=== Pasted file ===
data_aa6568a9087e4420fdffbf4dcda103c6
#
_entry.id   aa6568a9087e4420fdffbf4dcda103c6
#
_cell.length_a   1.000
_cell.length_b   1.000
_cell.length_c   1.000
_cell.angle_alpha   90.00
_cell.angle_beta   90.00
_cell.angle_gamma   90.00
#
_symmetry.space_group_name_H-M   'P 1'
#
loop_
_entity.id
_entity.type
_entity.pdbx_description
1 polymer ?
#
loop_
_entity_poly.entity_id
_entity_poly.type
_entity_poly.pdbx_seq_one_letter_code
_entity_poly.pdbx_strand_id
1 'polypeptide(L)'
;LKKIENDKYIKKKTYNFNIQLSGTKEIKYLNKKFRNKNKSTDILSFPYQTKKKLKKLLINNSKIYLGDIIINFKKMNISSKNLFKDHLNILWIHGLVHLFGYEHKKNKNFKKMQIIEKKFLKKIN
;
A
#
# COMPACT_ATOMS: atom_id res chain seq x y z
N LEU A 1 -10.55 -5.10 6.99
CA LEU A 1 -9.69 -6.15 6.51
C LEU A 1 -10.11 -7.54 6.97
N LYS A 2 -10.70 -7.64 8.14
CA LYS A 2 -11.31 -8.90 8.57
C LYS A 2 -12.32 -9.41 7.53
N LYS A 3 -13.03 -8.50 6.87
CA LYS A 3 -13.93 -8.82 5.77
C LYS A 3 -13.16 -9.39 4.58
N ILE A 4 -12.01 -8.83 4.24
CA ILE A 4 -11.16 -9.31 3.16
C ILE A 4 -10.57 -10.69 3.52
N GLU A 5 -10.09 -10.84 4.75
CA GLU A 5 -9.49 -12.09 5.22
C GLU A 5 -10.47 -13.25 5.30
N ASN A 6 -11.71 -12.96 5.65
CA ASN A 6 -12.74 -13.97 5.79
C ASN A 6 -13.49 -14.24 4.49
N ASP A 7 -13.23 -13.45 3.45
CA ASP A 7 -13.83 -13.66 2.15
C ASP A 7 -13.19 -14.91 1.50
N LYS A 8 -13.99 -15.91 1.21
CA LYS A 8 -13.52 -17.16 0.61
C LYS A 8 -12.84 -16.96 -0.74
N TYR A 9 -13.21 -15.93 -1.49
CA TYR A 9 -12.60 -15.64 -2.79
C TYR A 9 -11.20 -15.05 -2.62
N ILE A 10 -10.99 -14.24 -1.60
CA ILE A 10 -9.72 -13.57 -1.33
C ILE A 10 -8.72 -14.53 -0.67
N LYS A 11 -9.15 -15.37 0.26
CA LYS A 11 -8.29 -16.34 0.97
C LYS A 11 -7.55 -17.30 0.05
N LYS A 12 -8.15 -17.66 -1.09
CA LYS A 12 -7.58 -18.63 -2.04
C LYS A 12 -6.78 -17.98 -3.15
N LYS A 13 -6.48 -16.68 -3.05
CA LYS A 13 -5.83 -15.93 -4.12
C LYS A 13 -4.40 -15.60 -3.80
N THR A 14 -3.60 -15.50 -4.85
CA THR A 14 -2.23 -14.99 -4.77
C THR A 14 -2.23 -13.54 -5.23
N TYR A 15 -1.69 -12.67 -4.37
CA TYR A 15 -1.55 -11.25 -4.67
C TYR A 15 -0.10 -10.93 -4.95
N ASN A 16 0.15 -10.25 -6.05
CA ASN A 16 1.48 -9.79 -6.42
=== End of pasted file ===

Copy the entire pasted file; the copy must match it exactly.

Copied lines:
data_aa6568a9087e4420fdffbf4dcda103c6
#
_entry.id   aa6568a9087e4420fdffbf4dcda103c6
#
_cell.length_a   1.000
_cell.length_b   1.000
_cell.length_c   1.000
_cell.angle_alpha   90.00
_cell.angle_beta   90.00
_cell.angle_gamma   90.00
#
_symmetry.space_group_name_H-M   'P 1'
#
loop_
_entity.id
_entity.type
_entity.pdbx_description
1 polymer ?
#
loop_
_entity_poly.entity_id
_entity_poly.type
_entity_poly.pdbx_seq_one_letter_code
_entity_poly.pdbx_strand_id
1 'polypeptide(L)'
;LKKIENDKYIKKKTYNFNIQLSGTKEIKYLNKKFRNKNKSTDILSFPYQTKKKLKKLLINNSKIYLGDIIINFKKMNISSKNLFKDHLNILWIHGLVHLFGYEHKKNKNFKKMQIIEKKFLKKIN
;
A
#
# COMPACT_ATOMS: atom_id res chain seq x y z
N LEU A 1 -10.55 -5.10 6.99
CA LEU A 1 -9.69 -6.15 6.51
C LEU A 1 -10.11 -7.54 6.97
N LYS A 2 -10.70 -7.64 8.14
CA LYS A 2 -11.31 -8.90 8.57
C LYS A 2 -12.32 -9.41 7.53
N LYS A 3 -13.03 -8.50 6.87
CA LYS A 3 -13.93 -8.82 5.77
C LYS A 3 -13.16 -9.39 4.58
N ILE A 4 -12.01 -8.83 4.24
CA ILE A 4 -11.16 -9.31 3.16
C ILE A 4 -10.57 -10.69 3.52
N GLU A 5 -10.09 -10.84 4.75
CA GLU A 5 -9.49 -12.09 5.22
C GLU A 5 -10.47 -13.25 5.30
N ASN A 6 -11.71 -12.96 5.65
CA ASN A 6 -12.74 -13.97 5.79
C ASN A 6 -13.49 -14.24 4.49
N ASP A 7 -13.23 -13.45 3.45
CA ASP A 7 -13.83 -13.66 2.15
C ASP A 7 -13.19 -14.91 1.50
N LYS A 8 -13.99 -15.91 1.21
CA LYS A 8 -13.52 -17.16 0.61
C LYS A 8 -12.84 -16.96 -0.74
N TYR A 9 -13.21 -15.93 -1.49
CA TYR A 9 -12.60 -15.64 -2.79
C TYR A 9 -11.20 -15.05 -2.62
N ILE A 10 -10.99 -14.24 -1.60
CA ILE A 10 -9.72 -13.57 -1.33
C ILE A 10 -8.72 -14.53 -0.67
N LYS A 11 -9.15 -15.37 0.26
CA LYS A 11 -8.29 -16.34 0.97
C LYS A 11 -7.55 -17.30 0.05
N LYS A 12 -8.15 -17.66 -1.09
CA LYS A 12 -7.58 -18.63 -2.04
C LYS A 12 -6.78 -17.98 -3.15
N LYS A 13 -6.48 -16.68 -3.05
CA LYS A 13 -5.83 -15.93 -4.12
C LYS A 13 -4.40 -15.60 -3.80
N THR A 14 -3.60 -15.50 -4.85
CA THR A 14 -2.23 -14.99 -4.77
C THR A 14 -2.23 -13.54 -5.23
N TYR A 15 -1.69 -12.67 -4.37
CA TYR A 15 -1.55 -11.25 -4.67
C TYR A 15 -0.10 -10.93 -4.95
N ASN A 16 0.15 -10.25 -6.05
CA ASN A 16 1.48 -9.79 -6.42